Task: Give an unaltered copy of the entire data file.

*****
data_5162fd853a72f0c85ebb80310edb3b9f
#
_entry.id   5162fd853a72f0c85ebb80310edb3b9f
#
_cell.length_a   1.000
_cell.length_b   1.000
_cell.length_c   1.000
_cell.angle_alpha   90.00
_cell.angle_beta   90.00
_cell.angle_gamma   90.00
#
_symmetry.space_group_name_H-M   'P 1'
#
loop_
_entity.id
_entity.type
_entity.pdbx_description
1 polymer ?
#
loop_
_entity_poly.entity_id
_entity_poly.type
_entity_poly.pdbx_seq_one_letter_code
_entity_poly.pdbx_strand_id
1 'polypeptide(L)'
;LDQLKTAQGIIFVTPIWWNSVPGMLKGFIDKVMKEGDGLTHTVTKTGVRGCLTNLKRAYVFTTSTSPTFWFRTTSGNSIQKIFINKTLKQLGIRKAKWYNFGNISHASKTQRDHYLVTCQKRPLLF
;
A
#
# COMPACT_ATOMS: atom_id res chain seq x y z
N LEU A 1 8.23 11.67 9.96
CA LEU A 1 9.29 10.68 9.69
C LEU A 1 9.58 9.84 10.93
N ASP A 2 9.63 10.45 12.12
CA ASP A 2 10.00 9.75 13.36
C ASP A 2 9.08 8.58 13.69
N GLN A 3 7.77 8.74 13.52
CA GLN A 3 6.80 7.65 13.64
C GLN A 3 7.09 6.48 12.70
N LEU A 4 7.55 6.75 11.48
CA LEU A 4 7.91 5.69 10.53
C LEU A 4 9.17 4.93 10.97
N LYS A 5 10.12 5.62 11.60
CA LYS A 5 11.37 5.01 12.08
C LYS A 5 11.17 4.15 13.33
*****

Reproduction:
data_5162fd853a72f0c85ebb80310edb3b9f
#
_entry.id   5162fd853a72f0c85ebb80310edb3b9f
#
_cell.length_a   1.000
_cell.length_b   1.000
_cell.length_c   1.000
_cell.angle_alpha   90.00
_cell.angle_beta   90.00
_cell.angle_gamma   90.00
#
_symmetry.space_group_name_H-M   'P 1'
#
loop_
_entity.id
_entity.type
_entity.pdbx_description
1 polymer ?
#
loop_
_entity_poly.entity_id
_entity_poly.type
_entity_poly.pdbx_seq_one_letter_code
_entity_poly.pdbx_strand_id
1 'polypeptide(L)'
;LDQLKTAQGIIFVTPIWWNSVPGMLKGFIDKVMKEGDGLTHTVTKTGVRGCLTNLKRAYVFTTSTSPTFWFRTTSGNSIQKIFINKTLKQLGIRKAKWYNFGNISHASKTQRDHYLVTCQKRPLLF
;
A
#
# COMPACT_ATOMS: atom_id res chain seq x y z
N LEU A 1 8.23 11.67 9.96
CA LEU A 1 9.29 10.68 9.69
C LEU A 1 9.58 9.84 10.93
N ASP A 2 9.63 10.45 12.12
CA ASP A 2 10.00 9.75 13.36
C ASP A 2 9.08 8.58 13.69
N GLN A 3 7.77 8.74 13.52
CA GLN A 3 6.80 7.65 13.64
C GLN A 3 7.09 6.48 12.70
N LEU A 4 7.55 6.75 11.48
CA LEU A 4 7.91 5.69 10.53
C LEU A 4 9.17 4.93 10.97
N LYS A 5 10.12 5.62 11.60
CA LYS A 5 11.37 5.01 12.08
C LYS A 5 11.17 4.15 13.33